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Sunday, 8 June 2014

Byzantine Museum and Monastery of Agios Neophytos

The Byzantine Museum of Pafos exhibits artefacts from the 7th to the 18th centuries, mainly icons. Among them is the 8th or 9th century icon of Agia Marina, one of the oldest found in Cyprus. The museum’s remarkable collection also includes wood carvings, ecclesiastical works of metallurgy, sacerdotal vestments and embroideries, manuscripts, old printed books and frescoes. It was set up in order to preserve, promote and study the inestimable treasures of Byzantine art scattered throughout the parishes of the Pafos diocese and enables visitors to get to know the Byzantine heritage of the Pafos area.

The monastery of Agios Neophytos, in Pafos, is one of the most important religious Monuments of Cyprus. It is both a place of pilgrimage and of great interest to visitors. It contains some of the finest Byzantine frescoes from the 12th to the 15th centuries. The later monastery church contains some of the best examples of post-Byzantine icons of the 16th century, and there is also a very interesting ecclesiastical museum. 

The monastery was built in the beginning of the 16th century on the side of a steep hill covered in dense vegetation, beside a deep gorge through which flows a torrent of water. The monastery is situated in Tala, a village about 10 kilometres north of Pafos town centre at an altitude of 412 metres. Its north-westerly facing position offers unique views. To the west of the monastery is the Engleistra (Place of Seclusion) which was initially a natural cave on the eastern slope of the hill.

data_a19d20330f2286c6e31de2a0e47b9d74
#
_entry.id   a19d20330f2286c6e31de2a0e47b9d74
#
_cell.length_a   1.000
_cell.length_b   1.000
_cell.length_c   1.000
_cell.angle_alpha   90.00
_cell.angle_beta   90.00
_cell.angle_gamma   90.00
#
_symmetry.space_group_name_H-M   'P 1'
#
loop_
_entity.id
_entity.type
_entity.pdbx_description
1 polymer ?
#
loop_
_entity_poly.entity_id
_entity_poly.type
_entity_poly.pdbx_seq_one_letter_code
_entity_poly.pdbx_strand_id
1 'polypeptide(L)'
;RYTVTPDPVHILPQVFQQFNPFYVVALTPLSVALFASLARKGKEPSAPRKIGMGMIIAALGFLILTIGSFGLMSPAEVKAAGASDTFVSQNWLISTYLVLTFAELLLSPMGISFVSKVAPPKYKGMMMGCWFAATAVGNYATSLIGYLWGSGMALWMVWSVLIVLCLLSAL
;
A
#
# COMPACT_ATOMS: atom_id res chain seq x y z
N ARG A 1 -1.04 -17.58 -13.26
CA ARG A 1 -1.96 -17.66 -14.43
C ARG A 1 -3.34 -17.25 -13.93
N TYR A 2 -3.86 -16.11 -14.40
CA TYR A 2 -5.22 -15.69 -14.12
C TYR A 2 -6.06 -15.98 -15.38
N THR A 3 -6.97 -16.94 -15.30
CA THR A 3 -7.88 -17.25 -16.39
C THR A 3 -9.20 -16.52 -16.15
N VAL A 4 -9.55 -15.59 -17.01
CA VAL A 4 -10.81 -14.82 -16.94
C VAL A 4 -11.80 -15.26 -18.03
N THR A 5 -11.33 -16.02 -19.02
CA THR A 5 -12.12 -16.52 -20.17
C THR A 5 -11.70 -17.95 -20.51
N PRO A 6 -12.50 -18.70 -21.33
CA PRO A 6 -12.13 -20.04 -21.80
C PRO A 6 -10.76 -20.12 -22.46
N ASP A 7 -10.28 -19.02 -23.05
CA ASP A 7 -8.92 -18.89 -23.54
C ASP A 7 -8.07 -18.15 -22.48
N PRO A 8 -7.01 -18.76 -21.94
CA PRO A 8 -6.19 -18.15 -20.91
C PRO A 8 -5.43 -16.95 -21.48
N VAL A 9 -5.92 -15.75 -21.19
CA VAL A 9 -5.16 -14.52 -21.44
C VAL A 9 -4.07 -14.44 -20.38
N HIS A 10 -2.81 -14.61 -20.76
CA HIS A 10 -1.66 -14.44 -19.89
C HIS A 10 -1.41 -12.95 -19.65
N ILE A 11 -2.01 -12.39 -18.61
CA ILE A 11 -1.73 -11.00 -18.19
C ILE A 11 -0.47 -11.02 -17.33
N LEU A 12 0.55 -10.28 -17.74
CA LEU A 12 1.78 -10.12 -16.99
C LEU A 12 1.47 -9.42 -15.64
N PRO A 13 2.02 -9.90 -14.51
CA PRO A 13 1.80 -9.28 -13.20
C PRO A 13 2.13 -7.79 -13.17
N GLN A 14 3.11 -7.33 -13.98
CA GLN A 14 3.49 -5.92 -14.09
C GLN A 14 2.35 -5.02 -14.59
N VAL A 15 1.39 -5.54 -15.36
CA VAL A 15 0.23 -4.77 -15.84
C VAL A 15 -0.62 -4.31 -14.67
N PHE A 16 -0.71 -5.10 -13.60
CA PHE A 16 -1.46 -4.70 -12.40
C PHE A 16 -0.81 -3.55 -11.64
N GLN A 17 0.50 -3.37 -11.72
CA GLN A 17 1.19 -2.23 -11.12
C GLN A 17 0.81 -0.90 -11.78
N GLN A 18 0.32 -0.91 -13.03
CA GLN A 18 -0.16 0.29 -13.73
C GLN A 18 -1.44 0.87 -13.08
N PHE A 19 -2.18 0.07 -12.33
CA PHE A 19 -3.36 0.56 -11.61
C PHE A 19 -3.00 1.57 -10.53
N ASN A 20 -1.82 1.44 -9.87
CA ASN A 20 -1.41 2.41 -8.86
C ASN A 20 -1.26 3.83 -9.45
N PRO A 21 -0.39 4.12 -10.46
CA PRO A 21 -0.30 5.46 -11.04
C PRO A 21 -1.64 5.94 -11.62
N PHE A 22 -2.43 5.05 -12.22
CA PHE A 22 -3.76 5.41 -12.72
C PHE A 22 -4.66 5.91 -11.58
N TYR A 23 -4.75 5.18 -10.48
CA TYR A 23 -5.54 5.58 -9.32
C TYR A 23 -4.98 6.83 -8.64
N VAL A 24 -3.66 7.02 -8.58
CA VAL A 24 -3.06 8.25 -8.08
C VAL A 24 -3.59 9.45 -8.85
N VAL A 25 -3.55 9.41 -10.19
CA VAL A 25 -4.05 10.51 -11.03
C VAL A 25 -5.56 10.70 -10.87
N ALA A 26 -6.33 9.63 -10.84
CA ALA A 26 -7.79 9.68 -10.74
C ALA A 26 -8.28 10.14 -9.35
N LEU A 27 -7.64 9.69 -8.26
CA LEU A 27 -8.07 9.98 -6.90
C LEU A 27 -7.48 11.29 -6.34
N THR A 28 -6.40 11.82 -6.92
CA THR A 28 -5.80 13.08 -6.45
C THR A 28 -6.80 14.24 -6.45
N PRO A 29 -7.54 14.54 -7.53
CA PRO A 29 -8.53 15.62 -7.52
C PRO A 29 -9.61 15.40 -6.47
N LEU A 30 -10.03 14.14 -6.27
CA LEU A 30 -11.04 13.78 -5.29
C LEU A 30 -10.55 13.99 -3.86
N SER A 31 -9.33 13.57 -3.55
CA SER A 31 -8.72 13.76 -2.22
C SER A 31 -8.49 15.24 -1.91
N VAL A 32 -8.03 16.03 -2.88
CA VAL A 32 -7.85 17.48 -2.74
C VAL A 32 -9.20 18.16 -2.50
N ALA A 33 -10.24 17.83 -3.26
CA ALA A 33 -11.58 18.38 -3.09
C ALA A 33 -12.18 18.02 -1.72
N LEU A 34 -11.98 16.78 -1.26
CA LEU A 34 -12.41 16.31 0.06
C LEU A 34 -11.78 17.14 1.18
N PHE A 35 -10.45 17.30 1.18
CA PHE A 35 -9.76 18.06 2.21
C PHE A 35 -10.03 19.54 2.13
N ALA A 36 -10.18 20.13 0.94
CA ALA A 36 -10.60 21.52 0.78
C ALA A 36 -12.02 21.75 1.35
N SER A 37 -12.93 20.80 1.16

Inside the Engleistra, Saint Neophytos led a hermit’s life. He is considered to be one of the most significant figures of the Church of Cyprus. According to the 'Τipiki Diathiki' ('Typical Testament' ), which he composed in 1214, he moved into the small carved chapel in 1159. Neophytos turned the natural cave into a place of seclusion which consisted of two areas. One area was a small chapel dedicated to Timios Stavros ( Holy Cross) and the other was the Saint’s cell, in which he also carved his tomb. 

His cell communicated with the church’s bema. He confined himself in the Engleistra until 1170, when he was ordained priest by the Bishop of Pafos, Vasilios Kinnamos, spreading his fame throughout the island. Many monks gathered around him, forming a monastic community, for which Saint Neophytos composed the aforementioned 'Τipiki Diathiki' which comprised a set of rules related to the administration of the monastery. The Saint’s need for serenity and seclusion led him to carve another Engleistra higher on the rock, above the old chapel.


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